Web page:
Renal profile and urinary fractional excretion of calcium, phosphorus, and magnesium of lambs fed with different contents of phosphorus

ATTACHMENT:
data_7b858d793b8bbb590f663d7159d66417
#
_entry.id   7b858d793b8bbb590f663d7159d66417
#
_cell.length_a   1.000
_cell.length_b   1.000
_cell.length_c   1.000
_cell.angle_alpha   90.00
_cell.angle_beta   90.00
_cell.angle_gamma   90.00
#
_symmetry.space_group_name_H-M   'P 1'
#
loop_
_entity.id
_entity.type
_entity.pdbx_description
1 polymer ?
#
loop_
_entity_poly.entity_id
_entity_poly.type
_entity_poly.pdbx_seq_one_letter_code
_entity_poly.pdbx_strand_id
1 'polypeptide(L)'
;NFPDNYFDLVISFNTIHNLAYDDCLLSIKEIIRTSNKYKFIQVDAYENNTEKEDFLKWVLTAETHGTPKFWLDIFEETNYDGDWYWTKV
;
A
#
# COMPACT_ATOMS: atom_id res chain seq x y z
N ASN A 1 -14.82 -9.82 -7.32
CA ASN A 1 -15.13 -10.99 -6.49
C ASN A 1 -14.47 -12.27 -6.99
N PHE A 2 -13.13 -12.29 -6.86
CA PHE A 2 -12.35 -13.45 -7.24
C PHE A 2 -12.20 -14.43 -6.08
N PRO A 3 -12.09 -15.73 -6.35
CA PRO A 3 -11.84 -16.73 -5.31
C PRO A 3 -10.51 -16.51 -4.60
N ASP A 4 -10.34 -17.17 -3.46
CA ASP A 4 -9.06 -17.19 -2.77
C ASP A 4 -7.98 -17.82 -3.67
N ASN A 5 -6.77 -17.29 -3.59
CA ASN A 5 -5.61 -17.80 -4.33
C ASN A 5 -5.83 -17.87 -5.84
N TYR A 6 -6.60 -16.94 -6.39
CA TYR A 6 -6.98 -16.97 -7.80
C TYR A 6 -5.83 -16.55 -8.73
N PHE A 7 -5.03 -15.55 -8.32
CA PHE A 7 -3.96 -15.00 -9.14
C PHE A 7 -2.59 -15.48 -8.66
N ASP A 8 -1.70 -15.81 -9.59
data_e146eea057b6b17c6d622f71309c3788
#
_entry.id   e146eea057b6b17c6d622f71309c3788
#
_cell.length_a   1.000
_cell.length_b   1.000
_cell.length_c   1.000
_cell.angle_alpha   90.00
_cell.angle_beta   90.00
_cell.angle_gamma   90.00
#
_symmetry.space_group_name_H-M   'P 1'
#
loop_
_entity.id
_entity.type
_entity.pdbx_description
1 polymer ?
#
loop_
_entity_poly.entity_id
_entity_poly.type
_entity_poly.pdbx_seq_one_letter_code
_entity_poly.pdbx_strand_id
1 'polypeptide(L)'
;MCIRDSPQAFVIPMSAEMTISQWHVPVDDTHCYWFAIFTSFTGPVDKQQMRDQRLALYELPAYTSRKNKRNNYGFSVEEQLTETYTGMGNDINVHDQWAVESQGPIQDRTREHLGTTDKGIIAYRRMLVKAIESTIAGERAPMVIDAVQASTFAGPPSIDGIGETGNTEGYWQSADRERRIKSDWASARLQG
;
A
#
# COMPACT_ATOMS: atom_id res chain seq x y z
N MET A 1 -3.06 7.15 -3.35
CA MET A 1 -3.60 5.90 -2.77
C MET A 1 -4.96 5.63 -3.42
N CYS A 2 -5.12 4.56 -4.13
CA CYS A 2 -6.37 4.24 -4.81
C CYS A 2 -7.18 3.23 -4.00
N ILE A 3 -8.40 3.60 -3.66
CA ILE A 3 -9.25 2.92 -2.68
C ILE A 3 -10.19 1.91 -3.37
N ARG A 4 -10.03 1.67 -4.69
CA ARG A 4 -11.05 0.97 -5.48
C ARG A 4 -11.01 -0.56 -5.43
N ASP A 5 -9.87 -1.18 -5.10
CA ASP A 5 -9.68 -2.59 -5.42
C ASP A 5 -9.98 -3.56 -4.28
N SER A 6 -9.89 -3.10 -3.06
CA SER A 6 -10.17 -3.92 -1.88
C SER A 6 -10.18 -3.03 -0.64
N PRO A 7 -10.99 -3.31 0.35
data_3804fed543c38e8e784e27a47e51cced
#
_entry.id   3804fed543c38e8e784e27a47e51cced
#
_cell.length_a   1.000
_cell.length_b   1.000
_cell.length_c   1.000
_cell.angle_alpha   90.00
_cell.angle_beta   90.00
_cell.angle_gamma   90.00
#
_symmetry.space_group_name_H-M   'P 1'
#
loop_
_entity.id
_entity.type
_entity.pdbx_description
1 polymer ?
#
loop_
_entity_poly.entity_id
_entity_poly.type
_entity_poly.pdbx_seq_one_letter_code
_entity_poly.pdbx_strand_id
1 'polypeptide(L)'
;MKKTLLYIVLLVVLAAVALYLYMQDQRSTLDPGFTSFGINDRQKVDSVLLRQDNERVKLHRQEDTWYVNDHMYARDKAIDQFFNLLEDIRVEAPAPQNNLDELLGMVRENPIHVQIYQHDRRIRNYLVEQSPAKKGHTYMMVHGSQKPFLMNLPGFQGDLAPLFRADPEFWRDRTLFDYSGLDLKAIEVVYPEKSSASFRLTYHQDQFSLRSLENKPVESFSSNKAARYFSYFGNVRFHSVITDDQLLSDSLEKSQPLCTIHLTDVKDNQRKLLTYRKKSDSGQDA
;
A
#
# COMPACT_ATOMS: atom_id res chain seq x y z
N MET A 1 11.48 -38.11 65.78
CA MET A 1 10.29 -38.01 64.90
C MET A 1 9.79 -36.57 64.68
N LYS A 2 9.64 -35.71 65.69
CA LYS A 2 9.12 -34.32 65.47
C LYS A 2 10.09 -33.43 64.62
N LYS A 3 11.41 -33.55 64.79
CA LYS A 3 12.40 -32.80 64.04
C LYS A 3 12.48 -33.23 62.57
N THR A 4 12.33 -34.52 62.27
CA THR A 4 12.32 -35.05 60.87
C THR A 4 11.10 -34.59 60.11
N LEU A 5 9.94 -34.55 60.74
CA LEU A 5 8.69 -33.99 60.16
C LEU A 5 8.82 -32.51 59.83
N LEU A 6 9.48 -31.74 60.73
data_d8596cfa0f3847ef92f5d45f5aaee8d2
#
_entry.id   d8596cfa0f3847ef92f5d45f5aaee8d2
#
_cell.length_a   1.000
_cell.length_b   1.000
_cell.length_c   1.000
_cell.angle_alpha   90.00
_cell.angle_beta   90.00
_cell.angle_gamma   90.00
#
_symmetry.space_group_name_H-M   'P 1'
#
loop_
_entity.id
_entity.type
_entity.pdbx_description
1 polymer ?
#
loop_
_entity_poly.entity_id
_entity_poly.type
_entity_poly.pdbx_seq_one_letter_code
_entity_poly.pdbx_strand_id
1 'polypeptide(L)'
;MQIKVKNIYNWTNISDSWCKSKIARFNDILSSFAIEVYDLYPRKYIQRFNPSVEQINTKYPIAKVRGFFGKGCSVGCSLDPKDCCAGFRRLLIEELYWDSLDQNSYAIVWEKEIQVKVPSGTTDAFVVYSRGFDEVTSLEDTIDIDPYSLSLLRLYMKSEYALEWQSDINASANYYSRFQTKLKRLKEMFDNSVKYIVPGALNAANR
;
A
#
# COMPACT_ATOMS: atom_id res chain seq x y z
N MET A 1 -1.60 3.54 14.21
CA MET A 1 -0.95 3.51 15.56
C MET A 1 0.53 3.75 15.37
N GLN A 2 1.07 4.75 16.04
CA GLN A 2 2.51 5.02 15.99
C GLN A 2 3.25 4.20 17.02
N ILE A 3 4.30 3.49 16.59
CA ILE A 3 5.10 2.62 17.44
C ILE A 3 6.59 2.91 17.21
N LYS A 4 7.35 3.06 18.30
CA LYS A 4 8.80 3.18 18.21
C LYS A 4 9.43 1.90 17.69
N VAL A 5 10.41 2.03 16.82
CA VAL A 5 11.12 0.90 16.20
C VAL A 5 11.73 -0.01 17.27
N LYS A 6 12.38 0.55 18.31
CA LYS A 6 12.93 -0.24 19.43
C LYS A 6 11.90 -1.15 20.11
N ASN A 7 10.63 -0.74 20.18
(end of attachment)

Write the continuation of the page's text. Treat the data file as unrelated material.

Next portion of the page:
Obstructive urolithiasis is common in confined sheep, and a predominant factor predisposing animals to this condition is nutritional management. The objective of this study was to evaluate the effect of different concentrations of phosphorus (P) on urinalysis, serum urea and creatinine, and serum and urine concentrations of calcium (Ca), P, and magnesium (Mg), as well as to establish the fractional excretion (FE) of these elements in confined lambs. Thirty male Santa Inês x Ile de France sheep at four months of age were divided into two groups according to the diet: Group 1 (G1, n = 15), with 0.43% P in their feed; and Group 2 (G2, n = 15) with 0.65% P. The diets consisting of 10% Coast-cross hay and 90% of a concentrate of soybean meal, wheat, and crushed corn were provided for 90 consecutive days, with water ad libitum. The time points (M) of blood and urine collection were determined as M0, immediately before the beginning of the diet, and at 15-day intervals: M1, M2, M3, M4, M5, and M6. Phosphorous-rich diets favored the appearance of triple phosphate crystals in both groups, causing calculogenesis in more than one third of the animals (11/30), emphasizing the relevance of conducting laboratory tests to aid in urolithiasis diagnosis. In addition, FE revealed an increased renal excretion of excess minerals in the diet, and therefore a greater predisposition for stone formation in relation to nutritional management.


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